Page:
Philippe Couillard

Age: 55

Occupation pre-politics:Neurosurgeon

First ran for the PLQ in: 2003

Current riding: n/a (riding at time of resignation was Jean Talon)

Key government positions: health and social services  minister, minister responsible for the capital region

Seen by many as a the front-runner in the three-way race for Quebec Liberal leadership, Couillard came out of political retirement to set his sights on the party's top job. The brain surgeon served as health minister for four years and has focused much of his campaign on social policy.

After leaving politics in 2008, Couillard held a number of positions, including advisory partner at an investment fund and member of the Security Intelligence Review Committee, the federal civilian body that provides oversight for CSIS, Canada's intelligence service.

Having not served in the last Charest cabinet, he has been able to distance himself from decisions made around the student crisis and the tarnish of the corruption inquiry.

Here’s what Couillard has said in the run up to the leadership convention about several issues the party’s new leader will face:

University funding

"This is a high level of priority for Quebec, for any society. Higher education is the way you become more productive and you grow your economy.

The PQ government has painted itself into a corner when it aligned itself with the demonstrators during the summer and fall they basically told them, ‘If you demonstrate and you go in the street, we'll be with you.’

"So here's the recipe for them to go on and present their ideas this way. Personally, I think the tuition fees should be at least indexed at the level of inflation and maybe we should look at the ways universities should be allowed to generate money on their own. That's something to look at. 

-CBC Montreal's Daybreak, Jan. 11, 2013

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Bill 14

"Our position, my position, is very simple. We have reached a good stage of balance with Bill 101. Both communities work and live extremely well, and we of course have things to improve but, my view – and our view totally separates from the PQ – is that you don't promote a language or a culture by adding coercion to your fellow Quebecers. You help them and, if they want to learn French, you make it easier.

 "We need to speak the language well ourselves, teach the language well to our kids, promote bilingualism …

"In that regard in the French speaking community, we're a little bit behind. I wish that our kids would be as bilingual as the kids in the English-speaking community, but that's our view, that's our vision for Quebec and the important thing is to say exactly the same thing whether you're speaking in the west island of Montreal or in the Gaspé."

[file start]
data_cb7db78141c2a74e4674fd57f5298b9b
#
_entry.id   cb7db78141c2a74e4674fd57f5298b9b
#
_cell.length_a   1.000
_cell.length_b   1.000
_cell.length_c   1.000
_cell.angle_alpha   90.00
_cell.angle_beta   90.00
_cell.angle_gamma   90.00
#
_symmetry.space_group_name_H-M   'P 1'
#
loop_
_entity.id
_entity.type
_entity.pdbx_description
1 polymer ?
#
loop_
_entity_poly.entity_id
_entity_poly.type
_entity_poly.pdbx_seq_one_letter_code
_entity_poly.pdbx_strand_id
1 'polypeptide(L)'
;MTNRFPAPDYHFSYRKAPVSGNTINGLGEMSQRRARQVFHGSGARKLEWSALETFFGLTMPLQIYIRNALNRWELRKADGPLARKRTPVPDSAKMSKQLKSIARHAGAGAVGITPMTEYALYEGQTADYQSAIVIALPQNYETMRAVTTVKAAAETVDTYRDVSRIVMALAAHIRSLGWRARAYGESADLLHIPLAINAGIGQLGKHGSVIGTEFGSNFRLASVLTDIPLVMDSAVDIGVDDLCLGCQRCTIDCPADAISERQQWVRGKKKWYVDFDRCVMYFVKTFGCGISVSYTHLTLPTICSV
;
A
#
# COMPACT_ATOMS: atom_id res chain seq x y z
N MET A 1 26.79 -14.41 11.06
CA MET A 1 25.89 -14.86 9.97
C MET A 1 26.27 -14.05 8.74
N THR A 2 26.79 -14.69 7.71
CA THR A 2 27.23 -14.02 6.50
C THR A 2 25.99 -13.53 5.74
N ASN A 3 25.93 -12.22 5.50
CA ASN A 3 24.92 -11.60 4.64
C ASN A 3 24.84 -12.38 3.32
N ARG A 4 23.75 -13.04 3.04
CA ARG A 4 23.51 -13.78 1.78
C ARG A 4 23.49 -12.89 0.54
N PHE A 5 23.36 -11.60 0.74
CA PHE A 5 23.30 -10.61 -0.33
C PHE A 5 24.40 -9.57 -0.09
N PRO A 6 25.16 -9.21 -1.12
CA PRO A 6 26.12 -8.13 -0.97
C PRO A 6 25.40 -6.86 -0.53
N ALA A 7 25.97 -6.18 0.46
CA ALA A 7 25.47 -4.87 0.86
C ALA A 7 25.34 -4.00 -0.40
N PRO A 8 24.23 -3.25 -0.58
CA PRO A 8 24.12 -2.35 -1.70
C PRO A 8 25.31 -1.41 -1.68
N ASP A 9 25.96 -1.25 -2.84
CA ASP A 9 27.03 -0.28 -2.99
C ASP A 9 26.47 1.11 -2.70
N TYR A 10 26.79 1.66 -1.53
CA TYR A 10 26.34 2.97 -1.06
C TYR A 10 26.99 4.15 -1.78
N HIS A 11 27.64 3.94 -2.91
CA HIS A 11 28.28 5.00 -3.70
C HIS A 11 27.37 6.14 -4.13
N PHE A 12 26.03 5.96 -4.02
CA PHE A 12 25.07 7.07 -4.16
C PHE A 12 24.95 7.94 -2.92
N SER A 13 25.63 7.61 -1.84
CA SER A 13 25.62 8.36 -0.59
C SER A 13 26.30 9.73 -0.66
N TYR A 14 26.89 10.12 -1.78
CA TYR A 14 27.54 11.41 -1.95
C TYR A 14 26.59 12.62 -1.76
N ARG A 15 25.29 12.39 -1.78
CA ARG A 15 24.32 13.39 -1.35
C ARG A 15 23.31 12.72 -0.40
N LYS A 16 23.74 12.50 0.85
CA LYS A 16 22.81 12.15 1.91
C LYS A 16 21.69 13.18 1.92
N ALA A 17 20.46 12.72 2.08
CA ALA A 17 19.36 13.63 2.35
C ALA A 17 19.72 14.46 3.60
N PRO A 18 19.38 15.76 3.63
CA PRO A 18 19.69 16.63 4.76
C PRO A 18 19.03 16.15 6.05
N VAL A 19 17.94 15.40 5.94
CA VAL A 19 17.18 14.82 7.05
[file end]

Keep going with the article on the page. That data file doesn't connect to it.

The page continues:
-CBC Montreal’s Radio-Noon, March 13, 2013

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Corruption and collusion

"This is a critical issue for our society. I think we are going to a transition mode that’s going to be very important for the coming decades. Before we ask more from citizens, we have to be sure we know that their money is well spent and well managed and what we’ve been seeing in the recent weeks and months is certainly not going in that direction.

"However, action started before the Charbonneau commission. The Charbonneau commission itself is a step in the right direction. We will have recommendations coming out of it to put us on a better road to success.

"But, going further in the long term, what I’d like to bring to Quebec is the most open government Quebec has ever had. When we talk about open government, we need a government which provides proactively information to citizens about things like travel expenses, how big projects are going regarding budget and time frame, how people are hired in the public service and under what criteria, how they can participate and interact with government.

"Transparency is the best solution to corruption."

-PLQ English language leadership debate,

On the English-speaking community

"I think first we have to listen to this message [of anglophone disillusionment with the party] and recognize that there is truth to it and address it, listen more, as I said, and do more. The first message is that I say Quebecers, everybody living in Quebec, is a full-fledged Quebecer. Everyone. That's why I wasn't in agreement with Mr. Bachand when he suggested we set up a specific minister for anglophones. I never liked this way of dividing the population along linguistic lines."

- CBC Montreal News, Jan. 30, 2013

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